Wednesday, February 02, 2022
Over 400 Native American tribes agree to $665 million opioid deal with Johnson & Johnson, other drug companies
"Hundreds of Native American tribes, devastated disproportionally in the opioid epidemic, tentatively agreed to settle with the country’s three major drug distributors and Johnson & Johnson for $665 million," Meryl Kornfield reports for The Washington Post. "McKesson, Cardinal Health and AmerisourceBergen would pay $515 million over seven years and Johnson & Johnson would contribute $150 million in two years to the federally recognized tribes, resolving litigation in dozens of states with tribal reservations, according to documents filed Tuesday in federal court in Cleveland . . . The settlement with distributors includes $75 million they agreed in September to pay the Cherokee Nation in Oklahoma."
The settlement is the first of its kind for Native American tribes, and is similar to the July 2021 settlement in which the four companies agreed to pay states, counties and cities $26 billion for their role in the opioid pandemic. "The deal comes months before the first federal opioid trial for a Native American tribe, with the Cherokee Nation’s lawsuit against CVS, Walgreens and Walmart being heard in September in Oklahoma federal court. A bankruptcy plan for Purdue Pharma, which is under negotiation, would also set aside settlement money for tribes."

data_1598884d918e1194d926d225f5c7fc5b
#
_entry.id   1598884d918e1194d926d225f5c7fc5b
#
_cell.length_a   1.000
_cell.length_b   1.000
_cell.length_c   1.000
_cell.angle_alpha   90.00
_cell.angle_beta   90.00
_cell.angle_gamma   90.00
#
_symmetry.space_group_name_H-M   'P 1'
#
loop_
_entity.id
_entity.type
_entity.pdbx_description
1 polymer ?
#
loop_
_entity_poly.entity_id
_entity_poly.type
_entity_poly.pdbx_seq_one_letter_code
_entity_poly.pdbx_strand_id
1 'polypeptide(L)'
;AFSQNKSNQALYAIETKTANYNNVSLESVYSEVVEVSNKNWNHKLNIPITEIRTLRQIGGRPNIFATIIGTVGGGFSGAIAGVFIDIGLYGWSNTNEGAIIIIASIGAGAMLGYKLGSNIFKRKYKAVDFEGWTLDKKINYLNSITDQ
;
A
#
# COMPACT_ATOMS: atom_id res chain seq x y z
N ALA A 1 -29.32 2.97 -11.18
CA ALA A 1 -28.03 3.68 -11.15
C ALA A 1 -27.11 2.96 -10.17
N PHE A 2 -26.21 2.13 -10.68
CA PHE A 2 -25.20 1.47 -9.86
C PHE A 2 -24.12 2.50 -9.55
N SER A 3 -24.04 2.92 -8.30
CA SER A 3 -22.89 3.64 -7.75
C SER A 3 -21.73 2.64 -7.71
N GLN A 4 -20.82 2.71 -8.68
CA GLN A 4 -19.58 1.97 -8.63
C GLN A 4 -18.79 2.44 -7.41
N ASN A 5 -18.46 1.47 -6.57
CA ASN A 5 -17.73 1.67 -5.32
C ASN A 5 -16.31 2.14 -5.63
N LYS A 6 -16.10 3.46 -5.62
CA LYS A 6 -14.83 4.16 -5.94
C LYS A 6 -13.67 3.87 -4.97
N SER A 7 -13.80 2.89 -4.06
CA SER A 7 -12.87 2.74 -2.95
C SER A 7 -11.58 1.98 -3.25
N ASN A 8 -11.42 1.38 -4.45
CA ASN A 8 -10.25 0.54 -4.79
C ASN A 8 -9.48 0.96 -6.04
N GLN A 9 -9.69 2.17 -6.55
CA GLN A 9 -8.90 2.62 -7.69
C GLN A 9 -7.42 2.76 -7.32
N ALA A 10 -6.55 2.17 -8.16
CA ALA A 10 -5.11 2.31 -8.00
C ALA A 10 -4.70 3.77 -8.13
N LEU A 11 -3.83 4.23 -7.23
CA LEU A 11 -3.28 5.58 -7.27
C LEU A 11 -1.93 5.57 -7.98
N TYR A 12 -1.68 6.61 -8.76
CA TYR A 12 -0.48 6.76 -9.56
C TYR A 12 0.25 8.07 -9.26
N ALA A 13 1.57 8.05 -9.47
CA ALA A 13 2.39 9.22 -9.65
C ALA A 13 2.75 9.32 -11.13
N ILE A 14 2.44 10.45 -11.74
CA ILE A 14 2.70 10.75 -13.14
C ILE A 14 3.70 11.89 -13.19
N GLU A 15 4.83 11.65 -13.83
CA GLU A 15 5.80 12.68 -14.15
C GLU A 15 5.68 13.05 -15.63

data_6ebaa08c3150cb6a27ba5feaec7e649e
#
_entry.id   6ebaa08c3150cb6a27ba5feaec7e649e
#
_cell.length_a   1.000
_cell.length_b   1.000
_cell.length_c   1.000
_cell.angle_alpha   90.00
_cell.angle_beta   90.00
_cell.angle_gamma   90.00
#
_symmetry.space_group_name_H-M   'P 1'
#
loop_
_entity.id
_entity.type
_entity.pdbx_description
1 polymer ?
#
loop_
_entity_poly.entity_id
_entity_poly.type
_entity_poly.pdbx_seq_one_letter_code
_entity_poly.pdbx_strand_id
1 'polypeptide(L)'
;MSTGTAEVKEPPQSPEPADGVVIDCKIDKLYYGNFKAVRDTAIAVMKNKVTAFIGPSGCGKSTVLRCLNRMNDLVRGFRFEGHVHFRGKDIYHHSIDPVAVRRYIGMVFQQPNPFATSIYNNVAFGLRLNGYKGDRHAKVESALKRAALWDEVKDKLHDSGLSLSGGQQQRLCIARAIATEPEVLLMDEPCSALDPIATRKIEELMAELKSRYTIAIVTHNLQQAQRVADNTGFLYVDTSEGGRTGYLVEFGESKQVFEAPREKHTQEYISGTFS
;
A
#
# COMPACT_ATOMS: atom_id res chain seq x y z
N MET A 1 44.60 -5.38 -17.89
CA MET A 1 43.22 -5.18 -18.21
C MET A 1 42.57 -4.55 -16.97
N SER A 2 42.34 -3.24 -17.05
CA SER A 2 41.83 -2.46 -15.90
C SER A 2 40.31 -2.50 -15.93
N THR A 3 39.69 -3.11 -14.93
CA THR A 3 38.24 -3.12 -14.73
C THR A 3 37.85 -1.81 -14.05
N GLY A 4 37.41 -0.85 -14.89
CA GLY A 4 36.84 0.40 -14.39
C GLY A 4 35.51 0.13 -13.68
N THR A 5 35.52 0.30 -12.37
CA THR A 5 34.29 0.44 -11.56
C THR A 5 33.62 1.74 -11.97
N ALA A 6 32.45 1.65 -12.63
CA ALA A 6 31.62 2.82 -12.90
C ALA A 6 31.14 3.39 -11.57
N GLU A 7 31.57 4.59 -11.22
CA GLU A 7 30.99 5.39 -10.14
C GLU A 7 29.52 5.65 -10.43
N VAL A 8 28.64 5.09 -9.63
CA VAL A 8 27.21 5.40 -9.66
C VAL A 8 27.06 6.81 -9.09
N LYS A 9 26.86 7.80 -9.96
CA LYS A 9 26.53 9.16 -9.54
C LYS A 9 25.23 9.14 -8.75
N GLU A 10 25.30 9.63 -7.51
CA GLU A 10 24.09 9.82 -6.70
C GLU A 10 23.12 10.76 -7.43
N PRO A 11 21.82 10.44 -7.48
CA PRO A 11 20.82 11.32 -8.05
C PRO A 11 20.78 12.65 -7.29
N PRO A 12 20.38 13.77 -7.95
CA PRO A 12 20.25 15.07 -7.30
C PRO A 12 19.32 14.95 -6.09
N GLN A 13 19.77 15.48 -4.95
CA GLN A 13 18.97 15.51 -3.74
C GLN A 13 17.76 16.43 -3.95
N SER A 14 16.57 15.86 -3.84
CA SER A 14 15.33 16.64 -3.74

The settlement buttresses the "public nuisance" strategy that has been prominent in opioid tort litigation. That tactic has been called into question in recent months after two state courts threw out settlements predicated on claims that drug companies created a public nuisance by encouraging the opioid epidemic. Still, plaintiffs remain skittish, and the Cherokee Nation recently dropped its public-nuisance claim in the Oklahoma suit, Adam Lidgett reports for Law360.
"This resolution speeds up the process of getting funds, as the sprawling opioid litigation throughout the country has taken years to reach courtrooms," Kornfield reports. "Overseen by a panel of tribal health experts, the money from this deal would go toward programs that aid drug users and their communities — a help to tribal governments bearing severe financial burdens for the health care, social services, child welfare and law enforcement resources expended during the opioid crisis. About 15 percent of funds will go toward attorneys’ fees." Native Americans were nearly 50% more likely to die from an opioid overdose than non-natives from 2006 to 2014.